Their often solid profitability and their ability to protect this can make them attractive propositions.
Their dominance, however, can undermine suppliers and labour markets and their pricing power can jeopardise competition, both at the consumer and at the antitrust level.
Check out our infographic on superstar pricing power as a challenge for policymakers and investors:
This article appeared in The Intelligence Report – 1 October 2019
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Any views expressed here are those of the author as of the date of publication, are based on available information, and are subject to change without notice. Individual portfolio management teams may hold different views and may take different investment decisions for different clients.
The value of investments and the income they generate may go down as well as up and it is possible that investors will not recover their initial outlay.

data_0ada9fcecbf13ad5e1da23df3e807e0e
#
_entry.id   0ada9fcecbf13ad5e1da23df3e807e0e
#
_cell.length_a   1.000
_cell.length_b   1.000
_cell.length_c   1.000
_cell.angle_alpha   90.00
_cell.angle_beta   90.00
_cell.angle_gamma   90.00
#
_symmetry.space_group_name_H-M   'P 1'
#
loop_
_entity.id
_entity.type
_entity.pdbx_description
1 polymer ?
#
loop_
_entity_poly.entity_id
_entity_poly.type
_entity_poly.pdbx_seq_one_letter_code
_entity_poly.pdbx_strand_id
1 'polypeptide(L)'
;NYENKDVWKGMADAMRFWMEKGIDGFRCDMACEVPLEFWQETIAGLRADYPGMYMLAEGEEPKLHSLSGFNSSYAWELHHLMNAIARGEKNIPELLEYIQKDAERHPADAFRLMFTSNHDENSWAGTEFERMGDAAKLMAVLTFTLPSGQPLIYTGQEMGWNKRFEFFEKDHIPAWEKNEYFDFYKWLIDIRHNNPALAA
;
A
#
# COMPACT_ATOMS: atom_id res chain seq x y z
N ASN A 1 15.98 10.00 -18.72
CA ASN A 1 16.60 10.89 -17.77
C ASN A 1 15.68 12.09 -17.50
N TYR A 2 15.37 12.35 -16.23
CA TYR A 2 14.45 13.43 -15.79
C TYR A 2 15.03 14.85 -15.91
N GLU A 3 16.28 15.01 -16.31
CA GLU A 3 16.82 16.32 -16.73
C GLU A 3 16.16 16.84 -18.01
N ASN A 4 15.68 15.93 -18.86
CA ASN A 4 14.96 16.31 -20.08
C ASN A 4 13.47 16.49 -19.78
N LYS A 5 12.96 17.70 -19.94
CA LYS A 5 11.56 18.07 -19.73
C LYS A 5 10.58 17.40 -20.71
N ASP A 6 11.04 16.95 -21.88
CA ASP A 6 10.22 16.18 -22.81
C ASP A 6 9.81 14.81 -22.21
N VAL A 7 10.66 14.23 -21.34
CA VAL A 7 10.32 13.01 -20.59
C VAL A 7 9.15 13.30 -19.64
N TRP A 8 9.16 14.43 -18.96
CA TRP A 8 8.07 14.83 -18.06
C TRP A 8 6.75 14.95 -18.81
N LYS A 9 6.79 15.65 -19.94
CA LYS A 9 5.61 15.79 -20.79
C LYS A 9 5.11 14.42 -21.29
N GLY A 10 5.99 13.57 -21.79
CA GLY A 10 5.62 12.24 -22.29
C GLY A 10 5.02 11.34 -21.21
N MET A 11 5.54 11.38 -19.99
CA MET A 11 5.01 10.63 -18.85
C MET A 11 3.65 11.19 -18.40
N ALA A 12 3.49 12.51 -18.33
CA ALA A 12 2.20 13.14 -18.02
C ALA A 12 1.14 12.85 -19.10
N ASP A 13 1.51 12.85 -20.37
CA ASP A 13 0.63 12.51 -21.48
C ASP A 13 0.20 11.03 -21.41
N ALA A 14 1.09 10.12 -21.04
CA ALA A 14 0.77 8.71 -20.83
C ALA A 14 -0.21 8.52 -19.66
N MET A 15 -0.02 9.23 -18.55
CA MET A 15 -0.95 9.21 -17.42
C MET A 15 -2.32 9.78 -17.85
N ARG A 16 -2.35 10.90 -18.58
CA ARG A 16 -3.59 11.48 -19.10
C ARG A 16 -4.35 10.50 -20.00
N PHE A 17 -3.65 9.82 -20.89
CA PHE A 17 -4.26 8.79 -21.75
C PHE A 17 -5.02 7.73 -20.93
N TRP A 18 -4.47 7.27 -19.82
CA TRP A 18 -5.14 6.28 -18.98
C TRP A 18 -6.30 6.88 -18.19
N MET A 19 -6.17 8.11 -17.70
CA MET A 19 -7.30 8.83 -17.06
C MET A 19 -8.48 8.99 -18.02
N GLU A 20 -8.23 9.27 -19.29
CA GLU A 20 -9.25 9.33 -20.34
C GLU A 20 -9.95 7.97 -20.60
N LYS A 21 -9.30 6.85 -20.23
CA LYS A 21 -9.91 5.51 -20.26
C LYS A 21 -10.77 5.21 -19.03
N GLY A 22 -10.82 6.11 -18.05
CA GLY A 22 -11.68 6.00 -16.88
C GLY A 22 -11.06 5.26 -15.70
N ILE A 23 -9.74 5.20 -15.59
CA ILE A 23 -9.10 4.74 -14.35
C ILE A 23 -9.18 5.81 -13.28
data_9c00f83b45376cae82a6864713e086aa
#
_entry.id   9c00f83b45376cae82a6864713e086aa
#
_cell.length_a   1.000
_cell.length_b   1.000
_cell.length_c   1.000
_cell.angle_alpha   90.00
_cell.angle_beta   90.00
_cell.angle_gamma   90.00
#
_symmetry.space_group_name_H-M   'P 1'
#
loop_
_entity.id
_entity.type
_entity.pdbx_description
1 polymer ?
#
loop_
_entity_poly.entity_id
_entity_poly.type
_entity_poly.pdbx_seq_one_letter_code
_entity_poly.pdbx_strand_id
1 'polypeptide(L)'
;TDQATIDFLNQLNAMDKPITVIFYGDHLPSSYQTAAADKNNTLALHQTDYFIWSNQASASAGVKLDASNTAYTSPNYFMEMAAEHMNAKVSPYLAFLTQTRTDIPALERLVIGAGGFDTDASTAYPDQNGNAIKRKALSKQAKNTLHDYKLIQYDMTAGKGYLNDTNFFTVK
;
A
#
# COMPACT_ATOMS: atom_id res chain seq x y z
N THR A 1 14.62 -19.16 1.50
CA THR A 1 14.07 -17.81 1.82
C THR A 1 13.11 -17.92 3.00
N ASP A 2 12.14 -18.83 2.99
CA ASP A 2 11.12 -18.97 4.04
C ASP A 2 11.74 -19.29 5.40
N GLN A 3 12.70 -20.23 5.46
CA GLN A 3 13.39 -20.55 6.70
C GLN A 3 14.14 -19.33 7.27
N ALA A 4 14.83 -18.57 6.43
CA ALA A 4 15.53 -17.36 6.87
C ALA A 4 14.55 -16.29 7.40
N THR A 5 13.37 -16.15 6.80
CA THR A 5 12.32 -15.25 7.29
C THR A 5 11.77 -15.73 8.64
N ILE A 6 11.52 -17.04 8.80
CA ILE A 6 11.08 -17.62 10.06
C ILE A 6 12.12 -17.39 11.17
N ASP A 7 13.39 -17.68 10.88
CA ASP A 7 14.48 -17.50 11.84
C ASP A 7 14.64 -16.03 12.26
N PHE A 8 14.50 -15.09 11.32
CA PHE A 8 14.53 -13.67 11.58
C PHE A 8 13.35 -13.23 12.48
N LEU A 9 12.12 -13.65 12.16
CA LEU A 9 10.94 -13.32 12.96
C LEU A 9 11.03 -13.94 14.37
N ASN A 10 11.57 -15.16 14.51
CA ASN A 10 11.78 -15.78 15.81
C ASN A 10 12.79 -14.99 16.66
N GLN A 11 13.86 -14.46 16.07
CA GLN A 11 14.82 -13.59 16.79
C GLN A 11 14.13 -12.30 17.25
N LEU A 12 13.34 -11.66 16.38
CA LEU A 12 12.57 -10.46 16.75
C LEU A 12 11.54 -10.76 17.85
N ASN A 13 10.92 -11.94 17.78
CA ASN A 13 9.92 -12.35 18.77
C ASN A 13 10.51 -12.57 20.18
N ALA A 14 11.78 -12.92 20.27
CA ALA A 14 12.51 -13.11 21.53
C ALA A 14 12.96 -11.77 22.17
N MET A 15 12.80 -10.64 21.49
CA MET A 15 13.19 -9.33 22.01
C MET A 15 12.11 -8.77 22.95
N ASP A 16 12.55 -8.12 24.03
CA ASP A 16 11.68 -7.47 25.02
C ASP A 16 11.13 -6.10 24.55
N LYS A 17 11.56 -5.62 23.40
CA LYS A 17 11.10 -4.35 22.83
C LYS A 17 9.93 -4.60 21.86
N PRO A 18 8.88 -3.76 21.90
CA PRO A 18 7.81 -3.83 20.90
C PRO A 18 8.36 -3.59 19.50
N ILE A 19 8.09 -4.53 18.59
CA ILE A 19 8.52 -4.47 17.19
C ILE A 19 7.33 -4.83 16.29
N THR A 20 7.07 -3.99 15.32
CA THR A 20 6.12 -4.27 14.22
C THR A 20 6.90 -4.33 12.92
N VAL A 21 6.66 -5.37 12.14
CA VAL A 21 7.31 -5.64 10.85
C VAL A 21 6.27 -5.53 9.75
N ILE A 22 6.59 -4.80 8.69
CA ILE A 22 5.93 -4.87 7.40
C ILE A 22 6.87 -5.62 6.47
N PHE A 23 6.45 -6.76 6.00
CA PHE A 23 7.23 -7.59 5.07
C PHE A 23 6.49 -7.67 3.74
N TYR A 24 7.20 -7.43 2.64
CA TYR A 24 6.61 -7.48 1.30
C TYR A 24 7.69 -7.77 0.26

Investing in emerging markets, or specialised or restricted sectors is likely to be subject to a higher-than-average volatility due to a high degree of concentration, greater uncertainty because less information is available, there is less liquidity or due to greater sensitivity to changes in market conditions (social, political and economic conditions).
Some emerging markets offer less security than the majority of international developed markets. For this reason, services for portfolio transactions, liquidation and conservation on behalf of funds invested in emerging markets may carry greater risk.